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Continues American Journal of Germanic Linguistics and Literatures (1989 - 2000)
Title history
  • ISSN: 1470-5427 (Print), 1475-3014 (Online)
  • Editor: Tracy Alan Hall Indiana University, USA
  • Editorial board
The Journal of Germanic Linguistics (JGL), published for the Society for Germanic Linguistics (SGL) and the Forum for the Society for Germanic Language Studies (FGLS), carries original articles, reviews, and notes on synchronic and diachronic issues pertaining to Germanic languages and dialects from the earliest phases to the present, including English (to 1500) and the extraterritorial varieties. Contributions are invited on the phonological, morphological, syntactic, and semantic analysis of these languages and dialects, as well as their historical development, both linguistic and textual. Especially welcome are contributions that address questions of interest to a broad range of scholars concerned with general issues in formal theory, sociolinguistics, and psycholinguistics. The language of publication is normally English, though manuscripts in German will be considered.

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Cambridge Extra at LINGUIST List

  • The grammar of engagement
  • 21 June 2018, Jen Malat
  • This blog post is written by Nicholas Evans, inspired by the Language and Cognition article “The grammar of engagement I: framework and initial exemplification” ‘Philosophy must plough over the whole of language’, as Wittgenstein famously stated. But which language? Singularising the noun allows a deceptive slippage between some language whose premises we take for granted (‘The limits of my language are the limits of my world’ was another great, and corrective, line of his) and ‘language’ in some dangerously, presumptively general sense. One of the great what-if questions for linguistics, philosophy and cognitive science is how different the last two millennia of western thought would be if we had built our . . . → Read More: The grammar of engagement...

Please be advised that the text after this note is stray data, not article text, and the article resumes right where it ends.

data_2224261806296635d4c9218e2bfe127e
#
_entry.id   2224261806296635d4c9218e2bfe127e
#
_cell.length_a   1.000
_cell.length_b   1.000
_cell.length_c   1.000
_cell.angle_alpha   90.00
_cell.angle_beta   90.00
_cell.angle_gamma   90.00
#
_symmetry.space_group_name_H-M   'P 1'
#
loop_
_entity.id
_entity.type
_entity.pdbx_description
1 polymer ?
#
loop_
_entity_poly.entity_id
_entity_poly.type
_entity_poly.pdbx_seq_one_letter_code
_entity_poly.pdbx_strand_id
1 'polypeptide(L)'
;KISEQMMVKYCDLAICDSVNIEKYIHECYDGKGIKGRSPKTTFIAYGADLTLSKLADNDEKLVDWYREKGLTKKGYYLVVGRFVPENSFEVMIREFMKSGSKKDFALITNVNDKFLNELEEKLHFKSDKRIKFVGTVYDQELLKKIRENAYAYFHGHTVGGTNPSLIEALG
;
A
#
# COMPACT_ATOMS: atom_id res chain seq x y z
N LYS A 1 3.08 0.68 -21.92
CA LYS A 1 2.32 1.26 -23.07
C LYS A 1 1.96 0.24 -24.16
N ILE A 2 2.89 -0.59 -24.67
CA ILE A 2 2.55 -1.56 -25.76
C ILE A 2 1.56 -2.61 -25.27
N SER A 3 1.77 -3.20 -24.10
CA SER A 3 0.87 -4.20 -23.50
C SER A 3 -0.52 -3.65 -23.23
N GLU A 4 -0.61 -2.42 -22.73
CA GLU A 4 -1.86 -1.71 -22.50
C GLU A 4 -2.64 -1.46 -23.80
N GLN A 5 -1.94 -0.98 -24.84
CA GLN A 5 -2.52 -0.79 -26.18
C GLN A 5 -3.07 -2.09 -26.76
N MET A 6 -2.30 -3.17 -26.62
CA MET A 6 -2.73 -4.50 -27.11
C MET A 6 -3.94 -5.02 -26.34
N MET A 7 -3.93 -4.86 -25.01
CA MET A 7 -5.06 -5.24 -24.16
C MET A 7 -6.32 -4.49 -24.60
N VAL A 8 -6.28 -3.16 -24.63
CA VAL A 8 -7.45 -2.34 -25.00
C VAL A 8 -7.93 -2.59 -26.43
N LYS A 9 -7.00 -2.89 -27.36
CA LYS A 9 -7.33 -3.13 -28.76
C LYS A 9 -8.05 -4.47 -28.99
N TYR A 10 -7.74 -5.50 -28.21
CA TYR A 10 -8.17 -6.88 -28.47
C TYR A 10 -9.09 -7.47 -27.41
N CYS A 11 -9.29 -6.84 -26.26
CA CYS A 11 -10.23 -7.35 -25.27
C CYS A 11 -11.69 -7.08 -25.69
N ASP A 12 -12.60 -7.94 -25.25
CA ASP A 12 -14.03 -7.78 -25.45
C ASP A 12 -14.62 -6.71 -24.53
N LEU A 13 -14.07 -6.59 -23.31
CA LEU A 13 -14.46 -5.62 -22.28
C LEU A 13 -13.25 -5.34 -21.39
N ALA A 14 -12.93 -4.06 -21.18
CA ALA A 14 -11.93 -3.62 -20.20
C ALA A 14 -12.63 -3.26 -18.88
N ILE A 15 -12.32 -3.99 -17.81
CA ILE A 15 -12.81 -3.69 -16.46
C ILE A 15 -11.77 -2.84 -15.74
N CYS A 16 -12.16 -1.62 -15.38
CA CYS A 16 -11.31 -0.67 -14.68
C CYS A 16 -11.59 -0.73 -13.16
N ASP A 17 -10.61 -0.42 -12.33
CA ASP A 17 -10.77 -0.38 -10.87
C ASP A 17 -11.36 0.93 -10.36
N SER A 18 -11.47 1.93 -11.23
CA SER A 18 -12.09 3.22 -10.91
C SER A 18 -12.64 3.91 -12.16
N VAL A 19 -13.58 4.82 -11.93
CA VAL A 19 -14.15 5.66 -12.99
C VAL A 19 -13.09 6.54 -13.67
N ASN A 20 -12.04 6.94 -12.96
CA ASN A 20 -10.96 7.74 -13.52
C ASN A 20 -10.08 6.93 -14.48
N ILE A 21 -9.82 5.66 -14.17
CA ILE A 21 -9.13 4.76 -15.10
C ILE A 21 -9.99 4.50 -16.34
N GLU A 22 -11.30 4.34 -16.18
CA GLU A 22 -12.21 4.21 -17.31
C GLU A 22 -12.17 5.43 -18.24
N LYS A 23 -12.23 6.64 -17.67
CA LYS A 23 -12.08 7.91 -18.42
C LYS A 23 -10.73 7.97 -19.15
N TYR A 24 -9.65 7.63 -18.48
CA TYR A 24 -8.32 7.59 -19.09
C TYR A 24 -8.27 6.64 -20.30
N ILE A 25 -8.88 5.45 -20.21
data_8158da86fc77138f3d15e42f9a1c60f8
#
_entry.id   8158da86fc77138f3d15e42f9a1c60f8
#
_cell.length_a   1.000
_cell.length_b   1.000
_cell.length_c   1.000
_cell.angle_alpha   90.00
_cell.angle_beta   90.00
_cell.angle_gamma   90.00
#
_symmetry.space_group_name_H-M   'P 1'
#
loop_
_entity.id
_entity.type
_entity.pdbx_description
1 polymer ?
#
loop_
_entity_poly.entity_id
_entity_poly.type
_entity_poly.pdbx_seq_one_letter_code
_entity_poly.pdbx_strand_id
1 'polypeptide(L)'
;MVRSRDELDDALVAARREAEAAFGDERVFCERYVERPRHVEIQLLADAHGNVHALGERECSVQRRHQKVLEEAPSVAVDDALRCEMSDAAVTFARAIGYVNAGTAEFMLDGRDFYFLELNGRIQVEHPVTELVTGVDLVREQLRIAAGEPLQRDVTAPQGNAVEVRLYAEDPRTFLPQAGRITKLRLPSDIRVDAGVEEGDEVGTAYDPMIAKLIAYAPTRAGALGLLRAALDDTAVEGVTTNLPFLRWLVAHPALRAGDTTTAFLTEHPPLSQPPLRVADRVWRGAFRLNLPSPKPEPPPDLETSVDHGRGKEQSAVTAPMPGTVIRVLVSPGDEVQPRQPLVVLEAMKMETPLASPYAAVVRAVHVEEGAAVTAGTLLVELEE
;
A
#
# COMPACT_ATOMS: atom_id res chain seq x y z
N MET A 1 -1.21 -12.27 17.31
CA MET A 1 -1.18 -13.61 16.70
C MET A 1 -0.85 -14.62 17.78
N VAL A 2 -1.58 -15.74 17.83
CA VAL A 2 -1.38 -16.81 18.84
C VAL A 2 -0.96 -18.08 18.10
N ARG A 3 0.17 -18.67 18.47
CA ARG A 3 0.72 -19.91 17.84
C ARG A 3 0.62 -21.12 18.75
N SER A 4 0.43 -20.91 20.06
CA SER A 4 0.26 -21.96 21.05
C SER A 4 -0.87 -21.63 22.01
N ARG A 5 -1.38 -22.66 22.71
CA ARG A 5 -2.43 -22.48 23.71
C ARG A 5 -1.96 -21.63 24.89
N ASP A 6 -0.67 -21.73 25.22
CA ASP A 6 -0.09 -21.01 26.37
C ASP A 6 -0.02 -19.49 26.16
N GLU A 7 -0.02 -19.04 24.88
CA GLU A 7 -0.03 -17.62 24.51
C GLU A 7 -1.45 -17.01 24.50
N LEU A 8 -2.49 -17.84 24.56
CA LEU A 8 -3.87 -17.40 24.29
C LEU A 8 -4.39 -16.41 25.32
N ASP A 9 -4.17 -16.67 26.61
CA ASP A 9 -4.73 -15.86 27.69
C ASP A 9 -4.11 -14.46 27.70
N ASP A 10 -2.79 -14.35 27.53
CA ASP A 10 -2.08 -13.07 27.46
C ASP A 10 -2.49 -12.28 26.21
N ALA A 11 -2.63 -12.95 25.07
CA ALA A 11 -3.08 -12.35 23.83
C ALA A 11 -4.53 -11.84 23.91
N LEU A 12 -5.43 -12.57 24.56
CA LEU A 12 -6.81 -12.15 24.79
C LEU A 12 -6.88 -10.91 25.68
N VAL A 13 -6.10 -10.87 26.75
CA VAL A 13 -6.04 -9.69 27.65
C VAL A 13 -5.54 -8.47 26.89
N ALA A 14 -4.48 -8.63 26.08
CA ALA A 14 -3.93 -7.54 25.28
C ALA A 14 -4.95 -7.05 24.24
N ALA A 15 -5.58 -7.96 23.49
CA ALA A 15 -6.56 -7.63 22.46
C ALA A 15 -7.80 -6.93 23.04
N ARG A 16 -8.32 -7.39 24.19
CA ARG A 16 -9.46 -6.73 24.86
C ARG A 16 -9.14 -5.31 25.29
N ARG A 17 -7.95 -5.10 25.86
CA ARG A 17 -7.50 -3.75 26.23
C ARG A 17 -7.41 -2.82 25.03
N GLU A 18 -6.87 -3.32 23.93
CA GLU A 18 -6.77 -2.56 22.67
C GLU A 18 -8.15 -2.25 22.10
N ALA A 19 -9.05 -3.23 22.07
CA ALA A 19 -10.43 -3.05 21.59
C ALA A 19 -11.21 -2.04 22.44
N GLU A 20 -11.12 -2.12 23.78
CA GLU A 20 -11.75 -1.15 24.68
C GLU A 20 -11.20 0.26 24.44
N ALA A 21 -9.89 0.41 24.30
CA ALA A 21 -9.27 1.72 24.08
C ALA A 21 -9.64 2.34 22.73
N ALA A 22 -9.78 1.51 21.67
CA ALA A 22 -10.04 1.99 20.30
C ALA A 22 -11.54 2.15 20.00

• Linguistics Competition: Figures of Speech
  • 15 June 2018, Victoria Willingale
  • Win an iPad Pro, Apple Pen, £100 of Cambridge University Press books and the chance to have your work seen by thousands! We are inviting academics, researchers, students and enthusiasts, from around the world, to share their passion for the subject through the medium of 6 cartoons. The competition theme is the Cambridge University Press language and linguistics collection which you are encouraged to creatively and imaginatively interpret. Your cartoons can be silly or serious, intricate or simplistic. You could incorporate word play such as puns and malapropisms, or you might choose to explore the linguistic community itself. To find out more and to enter please visit the FIGURES . . . → Read More: Linguistics Competition: Figures of Speech...
  • Q & A: Registered Reports from Journal of Child Language
  • 30 March 2018, Jen Malat
  • Beginning in summer 2018, Journal of Child Language will publish a new article format: Registered Reports. We asked two of the journal’s associate editors,   What inspired the introduction of the Registered Reports? MELANIE: Registered reports are a relatively new phenomenon in our research community, although to my understanding they come from a similar approach in the medical research community that has been around for many years for clinical trials. They are one part of the research community’s broad-based response to the so-called “Replication Crisis”. In early 2016, we were approached by the Center for Open Science requesting that we consider bringing this format to Journal of Child Language, and the . . . → Read More: Q & A: Registered Reports from Journal of Child Language...